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$$A \cup(B \cap A) = A$$

$$A \cup (B\cap C) = (A \cup B) \cap C$$

$$(A \cap B) \cup (C \cap D) = (A \cap D) \cup (C \cap B)$$

$$(A \cap B) \cup (A \cap B) = A$$

$$A \cup((B \cup C) \cap A) = A$$

Here's what I've done? Did I do anything wrong?

http://s14.postimage.org/sz7ra5rdd/homew2.jpg

http://s11.postimage.org/pay0tu3oy/homew.jpg

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Use latex to write your question.\cup = union and \cap = intersection. –  Reader Oct 29 '12 at 22:58
    
You should try to lear how to typeset using $\LaTeX$. People are more likely to help you then. See e.g. here. –  Fabian Oct 29 '12 at 23:00
    
Dear Mathilda Pitt, Welcome to math.SE. since you are a new user, we wanted to let you know a few things about the site. In order to get the best possible answers, it is helpful if you say what your thoughts on the problem are so far; this will prevent people from telling you things you already know, and help them write their answers at an appropriate level. Further, it would be better if you could typeset your problem so that it is easy for people to read. Kindly look meta.math.stackexchange.com/questions/107/… for more details. –  user17762 Oct 29 '12 at 23:00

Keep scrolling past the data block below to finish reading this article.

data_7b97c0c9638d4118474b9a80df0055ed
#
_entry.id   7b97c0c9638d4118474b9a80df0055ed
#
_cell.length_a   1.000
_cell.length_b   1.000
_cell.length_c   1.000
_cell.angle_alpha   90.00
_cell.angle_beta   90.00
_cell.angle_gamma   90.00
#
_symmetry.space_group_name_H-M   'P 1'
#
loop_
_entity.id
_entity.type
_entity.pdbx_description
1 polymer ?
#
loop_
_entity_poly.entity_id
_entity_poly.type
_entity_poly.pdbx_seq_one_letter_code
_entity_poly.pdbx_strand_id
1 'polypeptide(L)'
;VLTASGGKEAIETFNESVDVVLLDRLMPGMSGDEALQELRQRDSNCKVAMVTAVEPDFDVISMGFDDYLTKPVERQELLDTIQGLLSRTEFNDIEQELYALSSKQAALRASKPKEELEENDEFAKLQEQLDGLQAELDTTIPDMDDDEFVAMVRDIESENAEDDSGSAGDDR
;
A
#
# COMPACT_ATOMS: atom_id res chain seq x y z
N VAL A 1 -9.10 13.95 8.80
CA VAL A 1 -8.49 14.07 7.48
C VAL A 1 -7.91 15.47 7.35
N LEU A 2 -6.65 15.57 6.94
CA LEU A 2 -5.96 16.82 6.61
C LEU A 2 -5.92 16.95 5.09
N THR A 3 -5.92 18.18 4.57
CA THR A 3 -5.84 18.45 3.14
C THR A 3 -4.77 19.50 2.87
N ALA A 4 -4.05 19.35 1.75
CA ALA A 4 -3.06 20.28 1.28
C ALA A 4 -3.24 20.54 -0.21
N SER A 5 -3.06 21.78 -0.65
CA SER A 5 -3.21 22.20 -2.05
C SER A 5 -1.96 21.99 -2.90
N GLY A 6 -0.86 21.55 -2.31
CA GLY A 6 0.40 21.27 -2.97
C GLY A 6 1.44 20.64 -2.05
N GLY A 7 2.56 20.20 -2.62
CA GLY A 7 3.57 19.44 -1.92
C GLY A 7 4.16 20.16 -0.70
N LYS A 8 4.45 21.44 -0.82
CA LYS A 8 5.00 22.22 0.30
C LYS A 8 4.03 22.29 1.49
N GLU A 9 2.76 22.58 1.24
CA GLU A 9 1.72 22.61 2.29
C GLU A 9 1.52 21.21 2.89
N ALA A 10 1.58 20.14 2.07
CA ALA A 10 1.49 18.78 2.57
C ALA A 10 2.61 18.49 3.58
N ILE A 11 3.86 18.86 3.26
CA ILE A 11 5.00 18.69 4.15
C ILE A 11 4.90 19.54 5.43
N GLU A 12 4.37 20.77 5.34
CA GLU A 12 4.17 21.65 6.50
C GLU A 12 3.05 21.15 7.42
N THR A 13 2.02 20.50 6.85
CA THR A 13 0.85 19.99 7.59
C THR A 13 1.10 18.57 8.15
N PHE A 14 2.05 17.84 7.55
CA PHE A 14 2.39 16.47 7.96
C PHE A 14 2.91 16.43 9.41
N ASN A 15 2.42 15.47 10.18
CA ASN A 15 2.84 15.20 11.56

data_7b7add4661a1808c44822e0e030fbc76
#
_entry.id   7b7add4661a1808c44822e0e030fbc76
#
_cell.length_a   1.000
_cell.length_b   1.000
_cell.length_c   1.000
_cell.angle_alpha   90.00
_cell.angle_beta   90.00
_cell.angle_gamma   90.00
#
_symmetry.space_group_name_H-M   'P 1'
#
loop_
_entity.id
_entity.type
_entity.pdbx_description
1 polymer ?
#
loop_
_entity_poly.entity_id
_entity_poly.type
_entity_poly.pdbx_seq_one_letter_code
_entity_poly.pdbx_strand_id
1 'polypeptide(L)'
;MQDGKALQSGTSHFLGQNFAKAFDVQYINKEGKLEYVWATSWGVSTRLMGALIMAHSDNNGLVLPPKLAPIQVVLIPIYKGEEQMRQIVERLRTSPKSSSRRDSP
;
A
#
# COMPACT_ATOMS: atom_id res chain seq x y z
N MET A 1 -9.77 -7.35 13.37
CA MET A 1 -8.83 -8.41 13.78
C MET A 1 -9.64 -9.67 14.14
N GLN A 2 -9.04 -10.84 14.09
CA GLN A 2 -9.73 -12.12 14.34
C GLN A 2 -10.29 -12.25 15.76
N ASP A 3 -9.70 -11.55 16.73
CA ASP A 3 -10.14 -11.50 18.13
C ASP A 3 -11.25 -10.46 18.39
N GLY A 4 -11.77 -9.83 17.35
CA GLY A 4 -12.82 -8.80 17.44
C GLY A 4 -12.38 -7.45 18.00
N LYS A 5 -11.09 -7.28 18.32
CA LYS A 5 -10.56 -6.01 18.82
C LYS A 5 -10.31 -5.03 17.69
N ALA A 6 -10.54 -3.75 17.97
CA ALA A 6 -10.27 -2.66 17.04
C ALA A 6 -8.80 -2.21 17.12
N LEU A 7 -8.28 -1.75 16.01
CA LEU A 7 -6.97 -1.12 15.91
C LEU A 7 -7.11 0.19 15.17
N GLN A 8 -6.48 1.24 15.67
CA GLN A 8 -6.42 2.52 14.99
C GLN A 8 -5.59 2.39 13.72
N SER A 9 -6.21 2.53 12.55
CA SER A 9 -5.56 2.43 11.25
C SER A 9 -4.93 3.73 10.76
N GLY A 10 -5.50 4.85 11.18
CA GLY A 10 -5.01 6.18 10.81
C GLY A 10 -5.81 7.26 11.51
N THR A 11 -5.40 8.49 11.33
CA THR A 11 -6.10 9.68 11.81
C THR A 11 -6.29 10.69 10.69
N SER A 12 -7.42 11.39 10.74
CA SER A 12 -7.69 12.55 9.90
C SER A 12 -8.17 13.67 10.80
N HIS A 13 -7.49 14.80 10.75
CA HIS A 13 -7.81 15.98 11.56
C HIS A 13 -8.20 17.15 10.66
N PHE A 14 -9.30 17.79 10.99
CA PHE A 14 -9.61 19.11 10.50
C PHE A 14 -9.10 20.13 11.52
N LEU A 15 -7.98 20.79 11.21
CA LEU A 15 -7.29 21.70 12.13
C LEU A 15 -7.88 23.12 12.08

When you think a set equality does not necessarily hold, you need to come up with an example, preferably a very concrete one, for which the said equality fails. For proving that an equality holds, use fewer logical symbols, and preferably deal separately with "any $x$ in the left set is in the right set" and "any $x$ in the right set $\dots$. –  André Nicolas Oct 29 '12 at 23:42
    
Is there any big mistake I've made? –  hjggh Oct 29 '12 at 23:43
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2 Answers